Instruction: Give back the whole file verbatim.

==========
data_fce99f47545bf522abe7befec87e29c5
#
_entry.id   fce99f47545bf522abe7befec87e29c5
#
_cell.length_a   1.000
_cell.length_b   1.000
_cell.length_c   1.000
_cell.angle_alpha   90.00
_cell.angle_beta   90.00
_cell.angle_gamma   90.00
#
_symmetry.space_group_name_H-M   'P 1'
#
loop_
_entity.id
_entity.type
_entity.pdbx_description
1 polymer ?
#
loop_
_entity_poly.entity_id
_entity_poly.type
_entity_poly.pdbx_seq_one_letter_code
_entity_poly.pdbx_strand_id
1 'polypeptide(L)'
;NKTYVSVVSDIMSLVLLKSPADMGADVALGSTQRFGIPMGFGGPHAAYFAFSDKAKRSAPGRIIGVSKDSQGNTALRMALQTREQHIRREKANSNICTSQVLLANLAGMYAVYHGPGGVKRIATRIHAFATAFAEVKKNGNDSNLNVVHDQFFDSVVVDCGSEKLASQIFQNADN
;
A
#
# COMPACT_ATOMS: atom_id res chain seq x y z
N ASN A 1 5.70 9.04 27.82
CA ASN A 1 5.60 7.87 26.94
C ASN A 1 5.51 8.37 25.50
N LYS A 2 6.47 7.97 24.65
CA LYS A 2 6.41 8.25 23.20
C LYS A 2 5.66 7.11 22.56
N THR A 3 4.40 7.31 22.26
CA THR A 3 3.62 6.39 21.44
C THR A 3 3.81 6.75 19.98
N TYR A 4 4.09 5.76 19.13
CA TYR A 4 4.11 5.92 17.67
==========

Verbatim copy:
data_fce99f47545bf522abe7befec87e29c5
#
_entry.id   fce99f47545bf522abe7befec87e29c5
#
_cell.length_a   1.000
_cell.length_b   1.000
_cell.length_c   1.000
_cell.angle_alpha   90.00
_cell.angle_beta   90.00
_cell.angle_gamma   90.00
#
_symmetry.space_group_name_H-M   'P 1'
#
loop_
_entity.id
_entity.type
_entity.pdbx_description
1 polymer ?
#
loop_
_entity_poly.entity_id
_entity_poly.type
_entity_poly.pdbx_seq_one_letter_code
_entity_poly.pdbx_strand_id
1 'polypeptide(L)'
;NKTYVSVVSDIMSLVLLKSPADMGADVALGSTQRFGIPMGFGGPHAAYFAFSDKAKRSAPGRIIGVSKDSQGNTALRMALQTREQHIRREKANSNICTSQVLLANLAGMYAVYHGPGGVKRIATRIHAFATAFAEVKKNGNDSNLNVVHDQFFDSVVVDCGSEKLASQIFQNADN
;
A
#
# COMPACT_ATOMS: atom_id res chain seq x y z
N ASN A 1 5.70 9.04 27.82
CA ASN A 1 5.60 7.87 26.94
C ASN A 1 5.51 8.37 25.50
N LYS A 2 6.47 7.97 24.65
CA LYS A 2 6.41 8.25 23.20
C LYS A 2 5.66 7.11 22.56
N THR A 3 4.40 7.31 22.26
CA THR A 3 3.62 6.39 21.44
C THR A 3 3.81 6.75 19.98
N TYR A 4 4.09 5.76 19.13
CA TYR A 4 4.11 5.92 17.67